Cypress: The Wood Eternal

Cypress: The Wood Eternal

Title

  • Cypress: The Wood Eternal

Published Date

  • published 1941

Transcript

Cypress is moderately strong and stiff and is among the harder of
the soft woods. Durability is its most outstanding quality. Along with
redwood and cedar, it ranks highest of all woods in ability to hold paint
but has the disadvantage of being slow to season.

Seasoned cypress heartwood ordinarily will resist decay almost
indefinitely whether exposes to earth, water or air and because of its
almost indestructible qualities it has been called "the wood eternal."
King Solomon, Hiram of Tyre, and the Greeks and Romans used
cypress in their buildings. A statue of Jupiter carved from this wood is
known to have stood for 600 years without sign of decay. "Gopher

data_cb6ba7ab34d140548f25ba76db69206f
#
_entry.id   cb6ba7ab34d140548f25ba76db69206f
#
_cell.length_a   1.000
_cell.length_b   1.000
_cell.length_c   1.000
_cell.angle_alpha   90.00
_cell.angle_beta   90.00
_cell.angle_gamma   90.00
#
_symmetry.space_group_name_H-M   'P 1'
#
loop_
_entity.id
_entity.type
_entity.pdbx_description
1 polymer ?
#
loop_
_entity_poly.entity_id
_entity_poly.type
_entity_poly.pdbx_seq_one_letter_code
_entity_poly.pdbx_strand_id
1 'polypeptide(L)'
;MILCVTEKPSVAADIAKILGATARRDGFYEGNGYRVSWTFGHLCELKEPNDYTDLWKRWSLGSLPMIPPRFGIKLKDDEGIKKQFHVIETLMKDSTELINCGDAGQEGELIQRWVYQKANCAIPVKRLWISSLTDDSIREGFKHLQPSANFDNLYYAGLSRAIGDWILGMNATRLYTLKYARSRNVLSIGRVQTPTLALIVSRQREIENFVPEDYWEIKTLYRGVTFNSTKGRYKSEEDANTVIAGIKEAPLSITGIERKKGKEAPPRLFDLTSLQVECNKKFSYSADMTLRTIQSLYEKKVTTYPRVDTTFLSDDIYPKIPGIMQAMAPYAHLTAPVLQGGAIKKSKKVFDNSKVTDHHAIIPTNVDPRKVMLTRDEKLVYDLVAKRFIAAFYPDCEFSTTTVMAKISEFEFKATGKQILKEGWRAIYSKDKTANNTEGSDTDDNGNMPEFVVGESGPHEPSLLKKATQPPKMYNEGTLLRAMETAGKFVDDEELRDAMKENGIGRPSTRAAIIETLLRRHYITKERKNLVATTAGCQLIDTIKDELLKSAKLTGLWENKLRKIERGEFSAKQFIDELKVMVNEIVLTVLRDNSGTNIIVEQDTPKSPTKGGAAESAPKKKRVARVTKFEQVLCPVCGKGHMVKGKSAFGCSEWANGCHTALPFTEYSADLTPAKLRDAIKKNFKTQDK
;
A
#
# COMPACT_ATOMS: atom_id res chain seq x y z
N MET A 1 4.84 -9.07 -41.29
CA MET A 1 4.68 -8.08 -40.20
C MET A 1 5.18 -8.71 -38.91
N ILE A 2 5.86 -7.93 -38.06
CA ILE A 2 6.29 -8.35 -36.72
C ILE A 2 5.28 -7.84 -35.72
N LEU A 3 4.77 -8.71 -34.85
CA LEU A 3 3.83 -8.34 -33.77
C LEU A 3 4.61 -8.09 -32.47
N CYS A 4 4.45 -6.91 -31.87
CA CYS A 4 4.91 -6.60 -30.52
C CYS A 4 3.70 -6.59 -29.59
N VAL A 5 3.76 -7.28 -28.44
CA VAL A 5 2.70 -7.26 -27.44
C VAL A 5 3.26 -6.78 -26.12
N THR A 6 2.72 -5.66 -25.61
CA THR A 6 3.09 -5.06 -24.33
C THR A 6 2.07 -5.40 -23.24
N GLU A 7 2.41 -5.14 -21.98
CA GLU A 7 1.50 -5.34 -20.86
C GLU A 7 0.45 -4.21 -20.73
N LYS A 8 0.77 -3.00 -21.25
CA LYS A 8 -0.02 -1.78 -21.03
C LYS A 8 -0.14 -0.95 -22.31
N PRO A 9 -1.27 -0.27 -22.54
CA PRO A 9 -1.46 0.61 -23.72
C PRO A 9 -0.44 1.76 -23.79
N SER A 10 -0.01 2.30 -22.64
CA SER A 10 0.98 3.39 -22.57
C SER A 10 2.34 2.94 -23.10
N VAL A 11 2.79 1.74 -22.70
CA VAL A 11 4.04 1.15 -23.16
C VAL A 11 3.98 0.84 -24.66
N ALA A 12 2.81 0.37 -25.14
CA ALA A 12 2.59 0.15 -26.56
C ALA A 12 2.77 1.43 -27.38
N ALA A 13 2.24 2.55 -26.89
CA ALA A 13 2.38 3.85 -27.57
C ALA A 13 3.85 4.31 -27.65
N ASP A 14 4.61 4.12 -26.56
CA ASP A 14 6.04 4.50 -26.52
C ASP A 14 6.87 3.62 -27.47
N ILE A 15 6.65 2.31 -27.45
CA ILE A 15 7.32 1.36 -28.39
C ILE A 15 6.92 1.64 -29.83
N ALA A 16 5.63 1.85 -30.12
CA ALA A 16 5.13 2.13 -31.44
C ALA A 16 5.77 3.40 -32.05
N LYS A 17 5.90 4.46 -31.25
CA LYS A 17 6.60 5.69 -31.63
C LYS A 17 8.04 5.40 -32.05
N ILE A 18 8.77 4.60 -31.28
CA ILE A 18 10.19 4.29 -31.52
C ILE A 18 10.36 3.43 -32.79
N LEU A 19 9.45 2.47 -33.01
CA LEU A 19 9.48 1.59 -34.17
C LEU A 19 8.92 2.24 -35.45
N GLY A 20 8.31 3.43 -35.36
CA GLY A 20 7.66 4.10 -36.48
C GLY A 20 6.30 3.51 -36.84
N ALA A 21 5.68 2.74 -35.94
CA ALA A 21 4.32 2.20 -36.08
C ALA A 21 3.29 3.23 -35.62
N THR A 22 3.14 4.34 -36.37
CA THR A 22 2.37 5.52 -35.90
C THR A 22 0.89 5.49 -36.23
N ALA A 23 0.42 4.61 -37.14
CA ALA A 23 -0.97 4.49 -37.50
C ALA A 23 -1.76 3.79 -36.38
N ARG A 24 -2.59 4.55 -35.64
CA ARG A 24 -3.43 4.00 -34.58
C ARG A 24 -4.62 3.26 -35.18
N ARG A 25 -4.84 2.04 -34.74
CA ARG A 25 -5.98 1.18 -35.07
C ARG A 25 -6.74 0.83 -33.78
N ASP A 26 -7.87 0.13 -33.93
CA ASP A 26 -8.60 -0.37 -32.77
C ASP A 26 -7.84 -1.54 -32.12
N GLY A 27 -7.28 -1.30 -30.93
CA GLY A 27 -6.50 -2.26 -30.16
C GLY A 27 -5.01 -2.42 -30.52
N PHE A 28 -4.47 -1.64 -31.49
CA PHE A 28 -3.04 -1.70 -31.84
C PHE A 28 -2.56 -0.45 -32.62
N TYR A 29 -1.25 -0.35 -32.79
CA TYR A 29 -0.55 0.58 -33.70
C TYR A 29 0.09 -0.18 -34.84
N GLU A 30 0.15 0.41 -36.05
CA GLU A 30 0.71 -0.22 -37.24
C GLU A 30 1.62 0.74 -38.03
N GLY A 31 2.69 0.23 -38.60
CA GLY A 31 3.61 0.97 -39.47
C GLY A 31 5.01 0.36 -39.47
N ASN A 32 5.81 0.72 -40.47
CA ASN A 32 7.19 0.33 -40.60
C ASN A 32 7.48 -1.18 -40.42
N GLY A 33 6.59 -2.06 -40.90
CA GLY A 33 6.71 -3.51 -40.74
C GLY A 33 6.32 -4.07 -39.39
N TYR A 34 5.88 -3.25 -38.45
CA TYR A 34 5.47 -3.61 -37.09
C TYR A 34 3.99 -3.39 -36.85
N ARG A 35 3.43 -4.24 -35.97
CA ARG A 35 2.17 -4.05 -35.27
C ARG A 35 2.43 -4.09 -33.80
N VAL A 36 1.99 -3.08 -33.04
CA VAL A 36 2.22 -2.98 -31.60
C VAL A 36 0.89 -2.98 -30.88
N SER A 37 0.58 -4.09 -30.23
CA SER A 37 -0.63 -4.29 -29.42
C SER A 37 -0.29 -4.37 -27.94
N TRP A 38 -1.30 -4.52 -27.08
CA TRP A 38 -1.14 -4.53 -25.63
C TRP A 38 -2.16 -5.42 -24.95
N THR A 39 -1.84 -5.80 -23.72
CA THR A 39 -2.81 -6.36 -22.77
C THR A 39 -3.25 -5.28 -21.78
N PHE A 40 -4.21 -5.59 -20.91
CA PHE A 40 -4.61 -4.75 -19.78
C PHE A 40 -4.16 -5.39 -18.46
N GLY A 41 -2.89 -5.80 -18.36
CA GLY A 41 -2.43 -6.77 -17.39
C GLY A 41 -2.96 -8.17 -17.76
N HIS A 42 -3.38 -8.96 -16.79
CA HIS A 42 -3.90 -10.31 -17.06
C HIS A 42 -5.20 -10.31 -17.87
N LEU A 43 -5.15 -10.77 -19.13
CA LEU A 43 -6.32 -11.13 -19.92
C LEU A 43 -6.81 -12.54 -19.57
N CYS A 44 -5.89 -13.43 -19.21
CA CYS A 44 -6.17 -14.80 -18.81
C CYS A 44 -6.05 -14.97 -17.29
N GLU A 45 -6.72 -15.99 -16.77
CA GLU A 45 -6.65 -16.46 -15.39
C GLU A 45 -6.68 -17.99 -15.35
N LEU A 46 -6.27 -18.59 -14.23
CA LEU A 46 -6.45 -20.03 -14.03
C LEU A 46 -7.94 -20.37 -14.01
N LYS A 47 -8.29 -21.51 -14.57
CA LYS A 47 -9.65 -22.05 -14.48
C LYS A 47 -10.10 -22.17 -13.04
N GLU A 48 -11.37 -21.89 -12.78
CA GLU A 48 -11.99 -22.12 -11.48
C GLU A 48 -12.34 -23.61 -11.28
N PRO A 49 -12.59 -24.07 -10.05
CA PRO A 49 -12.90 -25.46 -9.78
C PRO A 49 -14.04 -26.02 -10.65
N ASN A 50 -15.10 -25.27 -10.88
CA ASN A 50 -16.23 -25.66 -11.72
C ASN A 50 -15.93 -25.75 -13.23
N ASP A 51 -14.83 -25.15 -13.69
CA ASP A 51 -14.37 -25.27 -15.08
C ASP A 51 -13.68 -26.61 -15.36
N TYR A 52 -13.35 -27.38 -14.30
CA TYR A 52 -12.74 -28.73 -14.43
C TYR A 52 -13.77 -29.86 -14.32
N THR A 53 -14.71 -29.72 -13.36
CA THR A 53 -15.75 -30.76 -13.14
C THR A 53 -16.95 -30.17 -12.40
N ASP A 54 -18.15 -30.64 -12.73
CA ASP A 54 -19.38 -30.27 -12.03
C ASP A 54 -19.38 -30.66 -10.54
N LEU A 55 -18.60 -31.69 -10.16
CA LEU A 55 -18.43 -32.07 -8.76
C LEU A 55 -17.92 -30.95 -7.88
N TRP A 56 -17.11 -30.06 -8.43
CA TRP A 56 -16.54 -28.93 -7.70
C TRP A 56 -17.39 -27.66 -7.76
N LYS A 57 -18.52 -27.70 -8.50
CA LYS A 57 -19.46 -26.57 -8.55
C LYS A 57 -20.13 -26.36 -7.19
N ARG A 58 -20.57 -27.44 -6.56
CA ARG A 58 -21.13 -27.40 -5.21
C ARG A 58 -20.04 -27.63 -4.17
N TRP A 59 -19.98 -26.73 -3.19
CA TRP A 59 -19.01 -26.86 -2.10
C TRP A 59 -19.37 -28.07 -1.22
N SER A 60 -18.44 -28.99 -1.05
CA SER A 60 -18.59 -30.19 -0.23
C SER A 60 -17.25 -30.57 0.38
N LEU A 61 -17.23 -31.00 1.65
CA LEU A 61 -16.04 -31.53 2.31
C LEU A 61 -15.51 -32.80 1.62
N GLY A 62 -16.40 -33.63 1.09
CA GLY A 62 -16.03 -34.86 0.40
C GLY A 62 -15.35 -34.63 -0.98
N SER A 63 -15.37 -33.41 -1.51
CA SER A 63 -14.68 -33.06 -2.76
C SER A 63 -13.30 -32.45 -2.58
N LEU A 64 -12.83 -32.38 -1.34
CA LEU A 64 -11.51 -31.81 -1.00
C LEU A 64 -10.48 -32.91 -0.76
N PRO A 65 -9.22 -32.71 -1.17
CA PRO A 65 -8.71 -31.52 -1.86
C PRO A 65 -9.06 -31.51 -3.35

wood," referred to in the Bible as the material used in constructing the
Ark, is thought to have been cypress.

The cypress doors of St. Peters Cathedral, when removed by Pope
Eugenius to the middle of the fifteenth century, were said to have been
100 years old at the time and are still perfectly preserved. The doors of
Santa Sabina's Church in Rome were built of cypress in 425 A. D. and
demonstrate to this day in the lasting quality of the wood.

When the old Spanish executive mansion, erected at St. Augustine
during the latter part of the sixteenth century, was finally remodeled in
1936, the original cypress timbers were the only wood in the building free
from termite attack. The original cypress lumber in the oldest wood
house of America, built at St. Augustine more than 250 years ago, is still
in good condition, and the cypress doors of the old Spanish fort are well
preserved after 250 years of exposure.